Adventus

"The central doctrine of Christianity, then, is not that God is a bastard. It is, in the words of the late Dominican theologian Herbert McCabe, that if you don’t love you’re dead, and if you do, they’ll kill you."--Terry Eagleton

"It is impossible for me to say in my book one word about all that music has meant in my life. How then can I hope to be understood?--Ludwig Wittgenstein

“The opposite of poverty is not wealth; the opposite of poverty is justice."--Bryan Stevenson

Wednesday, February 25, 2015

Pulping Fiction


This article in Slate makes several excellent points.  It also has something to do with FoxNews, though the connection is not an obvious one.  First, the article:

Given this context, ISIS’s insistence on an all-or-nothing caliphate isn’t “medieval” at all. It is a thoroughly modern group. It is executing a new and updated version of the early medieval Arab conquests. (In fact, good cases can be made for thinking of ISIS as shaped by Western political thought.)

As long as there have been conflicts among humans, there have been violent, often public, atrocities: the Roman conquest of Dacia (itself storyboarded on the famous Trajan’s Column in Rome), the Crusades, and the Holocaust. ISIS is part of a long tradition of demeaning one’s enemies through decapitation, incineration, disembowelment, and other reprehensible corporal punishments. But ISIS is better at it than almost any group that has come before it because its fighters are master propagandists, videographers, and photographers. They know how to thrust their violence into the mainstream. So, no, ISIS is not medieval. It is viciously modern.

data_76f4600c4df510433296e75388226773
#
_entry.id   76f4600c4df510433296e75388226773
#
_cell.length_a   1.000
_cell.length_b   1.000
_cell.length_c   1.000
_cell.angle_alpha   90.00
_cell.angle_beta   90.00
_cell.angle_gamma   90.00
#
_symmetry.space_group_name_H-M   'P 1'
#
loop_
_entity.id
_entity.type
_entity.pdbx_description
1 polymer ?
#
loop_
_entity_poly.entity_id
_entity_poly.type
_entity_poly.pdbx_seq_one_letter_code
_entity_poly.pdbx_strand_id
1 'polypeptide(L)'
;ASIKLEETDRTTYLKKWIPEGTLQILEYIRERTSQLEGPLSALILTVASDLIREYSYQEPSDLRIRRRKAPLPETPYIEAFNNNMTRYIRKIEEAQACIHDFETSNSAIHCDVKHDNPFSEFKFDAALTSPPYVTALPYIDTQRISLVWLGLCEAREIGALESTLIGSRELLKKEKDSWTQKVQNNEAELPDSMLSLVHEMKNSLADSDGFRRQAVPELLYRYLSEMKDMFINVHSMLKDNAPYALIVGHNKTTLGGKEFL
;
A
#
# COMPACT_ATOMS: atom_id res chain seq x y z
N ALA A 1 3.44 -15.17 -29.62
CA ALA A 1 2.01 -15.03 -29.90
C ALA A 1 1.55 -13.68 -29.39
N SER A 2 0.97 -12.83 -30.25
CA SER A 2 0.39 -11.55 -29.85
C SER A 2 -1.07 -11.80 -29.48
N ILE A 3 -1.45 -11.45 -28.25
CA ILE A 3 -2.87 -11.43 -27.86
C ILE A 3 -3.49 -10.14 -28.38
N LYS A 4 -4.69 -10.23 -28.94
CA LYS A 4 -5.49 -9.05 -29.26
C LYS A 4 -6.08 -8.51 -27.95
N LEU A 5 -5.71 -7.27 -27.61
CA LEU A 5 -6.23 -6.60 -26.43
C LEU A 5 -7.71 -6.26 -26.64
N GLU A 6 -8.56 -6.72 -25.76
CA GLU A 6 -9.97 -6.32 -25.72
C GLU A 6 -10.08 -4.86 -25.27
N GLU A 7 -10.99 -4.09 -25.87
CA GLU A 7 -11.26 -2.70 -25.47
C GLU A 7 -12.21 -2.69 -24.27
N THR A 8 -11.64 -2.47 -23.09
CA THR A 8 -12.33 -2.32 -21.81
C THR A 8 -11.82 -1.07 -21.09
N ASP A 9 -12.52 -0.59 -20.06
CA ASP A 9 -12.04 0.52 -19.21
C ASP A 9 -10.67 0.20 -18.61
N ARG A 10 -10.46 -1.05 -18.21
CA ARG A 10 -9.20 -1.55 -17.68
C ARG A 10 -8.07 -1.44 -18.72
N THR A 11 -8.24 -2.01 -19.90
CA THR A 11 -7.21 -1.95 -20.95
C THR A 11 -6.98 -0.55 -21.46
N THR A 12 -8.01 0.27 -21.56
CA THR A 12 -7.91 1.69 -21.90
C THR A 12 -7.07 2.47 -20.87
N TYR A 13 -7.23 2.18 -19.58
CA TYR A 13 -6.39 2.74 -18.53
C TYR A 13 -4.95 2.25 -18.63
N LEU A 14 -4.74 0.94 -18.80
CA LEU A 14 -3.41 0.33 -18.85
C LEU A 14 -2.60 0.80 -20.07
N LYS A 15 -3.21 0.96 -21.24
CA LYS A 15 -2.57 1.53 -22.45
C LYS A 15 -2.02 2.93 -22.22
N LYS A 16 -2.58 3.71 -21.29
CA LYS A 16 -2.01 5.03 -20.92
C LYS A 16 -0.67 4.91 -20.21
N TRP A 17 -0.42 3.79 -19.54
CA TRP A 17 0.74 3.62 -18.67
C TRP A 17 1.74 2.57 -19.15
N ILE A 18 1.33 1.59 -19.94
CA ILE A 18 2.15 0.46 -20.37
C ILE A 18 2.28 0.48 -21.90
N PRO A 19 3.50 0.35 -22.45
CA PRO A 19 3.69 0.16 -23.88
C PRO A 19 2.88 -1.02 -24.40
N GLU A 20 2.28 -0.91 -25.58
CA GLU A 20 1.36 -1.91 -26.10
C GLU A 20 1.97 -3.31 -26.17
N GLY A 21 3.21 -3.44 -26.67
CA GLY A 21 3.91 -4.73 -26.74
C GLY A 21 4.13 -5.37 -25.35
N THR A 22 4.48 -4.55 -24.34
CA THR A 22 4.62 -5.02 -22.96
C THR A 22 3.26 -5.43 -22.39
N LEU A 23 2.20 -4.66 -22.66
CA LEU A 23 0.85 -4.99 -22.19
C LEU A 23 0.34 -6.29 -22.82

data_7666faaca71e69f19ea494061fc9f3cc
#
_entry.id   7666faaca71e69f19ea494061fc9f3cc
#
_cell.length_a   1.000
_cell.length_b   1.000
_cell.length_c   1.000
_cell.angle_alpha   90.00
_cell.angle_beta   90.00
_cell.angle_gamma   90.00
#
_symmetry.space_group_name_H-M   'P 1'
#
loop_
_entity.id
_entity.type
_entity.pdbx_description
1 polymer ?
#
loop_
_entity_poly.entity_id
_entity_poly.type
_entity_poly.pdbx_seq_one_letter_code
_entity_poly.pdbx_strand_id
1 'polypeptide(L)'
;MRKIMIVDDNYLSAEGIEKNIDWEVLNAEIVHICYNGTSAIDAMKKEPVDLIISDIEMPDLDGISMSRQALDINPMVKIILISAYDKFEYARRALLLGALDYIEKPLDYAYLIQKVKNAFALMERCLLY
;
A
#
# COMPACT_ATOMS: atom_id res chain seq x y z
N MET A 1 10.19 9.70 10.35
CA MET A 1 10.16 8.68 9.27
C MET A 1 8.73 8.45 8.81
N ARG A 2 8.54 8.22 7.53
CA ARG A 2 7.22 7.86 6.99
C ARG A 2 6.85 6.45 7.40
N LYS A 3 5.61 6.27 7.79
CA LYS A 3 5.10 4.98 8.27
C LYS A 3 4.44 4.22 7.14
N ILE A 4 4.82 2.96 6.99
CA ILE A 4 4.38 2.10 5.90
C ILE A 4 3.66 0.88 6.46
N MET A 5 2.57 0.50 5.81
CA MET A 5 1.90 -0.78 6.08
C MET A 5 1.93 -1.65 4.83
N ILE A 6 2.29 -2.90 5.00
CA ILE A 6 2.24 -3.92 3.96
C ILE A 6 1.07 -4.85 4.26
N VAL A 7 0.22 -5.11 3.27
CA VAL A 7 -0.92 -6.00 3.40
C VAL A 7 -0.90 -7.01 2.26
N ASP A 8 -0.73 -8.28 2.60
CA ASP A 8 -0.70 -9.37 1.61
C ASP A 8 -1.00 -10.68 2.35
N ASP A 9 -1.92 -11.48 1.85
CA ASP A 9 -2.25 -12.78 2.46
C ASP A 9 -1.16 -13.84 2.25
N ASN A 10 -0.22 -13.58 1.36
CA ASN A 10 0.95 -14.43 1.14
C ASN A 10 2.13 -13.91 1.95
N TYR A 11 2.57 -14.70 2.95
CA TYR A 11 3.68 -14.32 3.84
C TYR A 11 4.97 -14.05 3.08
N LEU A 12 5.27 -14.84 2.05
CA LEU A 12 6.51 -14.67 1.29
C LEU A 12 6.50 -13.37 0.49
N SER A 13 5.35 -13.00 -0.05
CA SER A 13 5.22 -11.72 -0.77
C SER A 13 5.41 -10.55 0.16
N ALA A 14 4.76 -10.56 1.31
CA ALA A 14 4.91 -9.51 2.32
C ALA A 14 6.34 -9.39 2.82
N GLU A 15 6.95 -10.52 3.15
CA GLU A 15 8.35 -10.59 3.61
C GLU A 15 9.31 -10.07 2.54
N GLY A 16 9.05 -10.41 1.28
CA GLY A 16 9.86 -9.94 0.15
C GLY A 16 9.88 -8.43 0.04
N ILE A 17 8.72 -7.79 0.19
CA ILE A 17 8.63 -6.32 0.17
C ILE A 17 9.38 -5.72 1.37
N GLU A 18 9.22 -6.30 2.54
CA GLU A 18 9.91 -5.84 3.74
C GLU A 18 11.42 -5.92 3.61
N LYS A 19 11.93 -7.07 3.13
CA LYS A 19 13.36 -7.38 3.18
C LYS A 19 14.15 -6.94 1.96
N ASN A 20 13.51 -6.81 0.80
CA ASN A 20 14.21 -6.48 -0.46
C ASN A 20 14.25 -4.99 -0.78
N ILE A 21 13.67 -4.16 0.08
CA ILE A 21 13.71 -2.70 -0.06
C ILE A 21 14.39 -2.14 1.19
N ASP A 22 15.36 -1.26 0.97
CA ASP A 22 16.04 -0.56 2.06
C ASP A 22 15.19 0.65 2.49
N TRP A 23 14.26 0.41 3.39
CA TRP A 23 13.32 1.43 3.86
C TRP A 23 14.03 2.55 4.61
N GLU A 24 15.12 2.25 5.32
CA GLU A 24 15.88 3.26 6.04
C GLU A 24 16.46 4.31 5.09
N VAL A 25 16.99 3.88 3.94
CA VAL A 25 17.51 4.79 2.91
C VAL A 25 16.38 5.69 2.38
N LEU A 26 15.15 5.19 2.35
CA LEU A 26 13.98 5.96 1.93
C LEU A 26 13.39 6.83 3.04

And especially this:

The danger of calling ISIS “medieval” is not that it hurts medievalists’ feelings; it is that it tempts us to define the group’s special barbarism as something from the past that should be eradicated because, by God, we’ve progressed and are therefore advanced as a people. This, as medieval historian and journalist David Perry has recently pointed out, is dangerous thinking induced by the assumption that the Enlightenment fixed everything. (It didn’t.)